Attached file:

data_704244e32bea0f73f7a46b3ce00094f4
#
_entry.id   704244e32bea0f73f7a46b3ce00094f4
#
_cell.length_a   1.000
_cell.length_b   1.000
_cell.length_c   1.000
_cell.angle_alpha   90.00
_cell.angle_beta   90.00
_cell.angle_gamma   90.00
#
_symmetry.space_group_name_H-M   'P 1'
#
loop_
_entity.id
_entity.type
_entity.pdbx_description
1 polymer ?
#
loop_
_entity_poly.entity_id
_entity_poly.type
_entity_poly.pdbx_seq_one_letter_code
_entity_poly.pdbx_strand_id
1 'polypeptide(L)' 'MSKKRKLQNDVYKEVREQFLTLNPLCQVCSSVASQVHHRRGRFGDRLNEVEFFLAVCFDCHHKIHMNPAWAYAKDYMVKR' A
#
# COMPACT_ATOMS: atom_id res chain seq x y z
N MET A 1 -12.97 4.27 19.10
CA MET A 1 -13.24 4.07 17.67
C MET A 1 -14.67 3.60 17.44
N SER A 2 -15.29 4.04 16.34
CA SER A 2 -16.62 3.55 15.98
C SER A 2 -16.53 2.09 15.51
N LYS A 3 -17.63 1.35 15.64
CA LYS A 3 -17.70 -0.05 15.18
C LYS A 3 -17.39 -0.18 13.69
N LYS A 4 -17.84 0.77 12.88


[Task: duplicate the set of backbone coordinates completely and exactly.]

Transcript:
data_704244e32bea0f73f7a46b3ce00094f4
#
_entry.id   704244e32bea0f73f7a46b3ce00094f4
#
_cell.length_a   1.000
_cell.length_b   1.000
_cell.length_c   1.000
_cell.angle_alpha   90.00
_cell.angle_beta   90.00
_cell.angle_gamma   90.00
#
_symmetry.space_group_name_H-M   'P 1'
#
loop_
_entity.id
_entity.type
_entity.pdbx_description
1 polymer ?
#
loop_
_entity_poly.entity_id
_entity_poly.type
_entity_poly.pdbx_seq_one_letter_code
_entity_poly.pdbx_strand_id
1 'polypeptide(L)' 'MSKKRKLQNDVYKEVREQFLTLNPLCQVCSSVASQVHHRRGRFGDRLNEVEFFLAVCFDCHHKIHMNPAWAYAKDYMVKR' A
#
# COMPACT_ATOMS: atom_id res chain seq x y z
N MET A 1 -12.97 4.27 19.10
CA MET A 1 -13.24 4.07 17.67
C MET A 1 -14.67 3.60 17.44
N SER A 2 -15.29 4.04 16.34
CA SER A 2 -16.62 3.55 15.98
C SER A 2 -16.53 2.09 15.51
N LYS A 3 -17.63 1.35 15.64
CA LYS A 3 -17.70 -0.05 15.18
C LYS A 3 -17.39 -0.18 13.69
N LYS A 4 -17.84 0.77 12.88